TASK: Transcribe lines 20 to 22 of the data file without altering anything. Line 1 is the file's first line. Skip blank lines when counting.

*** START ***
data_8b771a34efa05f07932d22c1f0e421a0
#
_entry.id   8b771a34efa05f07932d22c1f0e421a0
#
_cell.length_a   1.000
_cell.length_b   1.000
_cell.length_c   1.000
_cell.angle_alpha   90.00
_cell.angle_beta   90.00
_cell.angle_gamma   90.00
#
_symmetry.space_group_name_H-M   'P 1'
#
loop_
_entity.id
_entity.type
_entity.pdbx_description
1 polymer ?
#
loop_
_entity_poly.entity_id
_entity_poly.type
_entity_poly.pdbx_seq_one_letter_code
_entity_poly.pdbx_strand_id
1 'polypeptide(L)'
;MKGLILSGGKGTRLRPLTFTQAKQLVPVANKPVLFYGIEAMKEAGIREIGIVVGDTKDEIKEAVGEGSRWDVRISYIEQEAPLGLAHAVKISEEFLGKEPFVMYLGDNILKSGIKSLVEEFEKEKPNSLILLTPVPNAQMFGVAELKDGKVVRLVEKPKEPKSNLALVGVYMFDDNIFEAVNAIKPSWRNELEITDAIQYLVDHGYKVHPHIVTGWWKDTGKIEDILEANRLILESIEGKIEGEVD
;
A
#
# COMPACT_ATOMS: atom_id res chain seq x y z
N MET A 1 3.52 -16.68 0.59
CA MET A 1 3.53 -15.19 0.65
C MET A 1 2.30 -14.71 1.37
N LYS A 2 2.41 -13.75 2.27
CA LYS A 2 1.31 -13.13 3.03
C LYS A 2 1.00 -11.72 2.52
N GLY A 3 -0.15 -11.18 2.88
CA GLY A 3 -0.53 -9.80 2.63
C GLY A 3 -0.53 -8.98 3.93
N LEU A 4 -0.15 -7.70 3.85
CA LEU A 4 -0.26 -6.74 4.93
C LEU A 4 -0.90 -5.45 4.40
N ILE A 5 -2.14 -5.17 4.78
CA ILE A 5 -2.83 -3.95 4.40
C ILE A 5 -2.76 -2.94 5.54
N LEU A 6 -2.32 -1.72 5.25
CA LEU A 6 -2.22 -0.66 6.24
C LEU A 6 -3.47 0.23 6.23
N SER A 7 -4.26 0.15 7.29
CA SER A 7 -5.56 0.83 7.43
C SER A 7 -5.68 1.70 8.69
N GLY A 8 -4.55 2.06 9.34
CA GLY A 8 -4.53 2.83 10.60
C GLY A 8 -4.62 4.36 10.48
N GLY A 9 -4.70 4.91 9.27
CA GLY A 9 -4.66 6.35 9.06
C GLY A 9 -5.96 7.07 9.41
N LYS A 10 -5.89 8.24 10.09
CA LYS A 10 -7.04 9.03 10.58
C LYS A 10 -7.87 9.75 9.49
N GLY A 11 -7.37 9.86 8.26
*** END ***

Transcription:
loop_
_entity_poly.entity_id
_entity_poly.type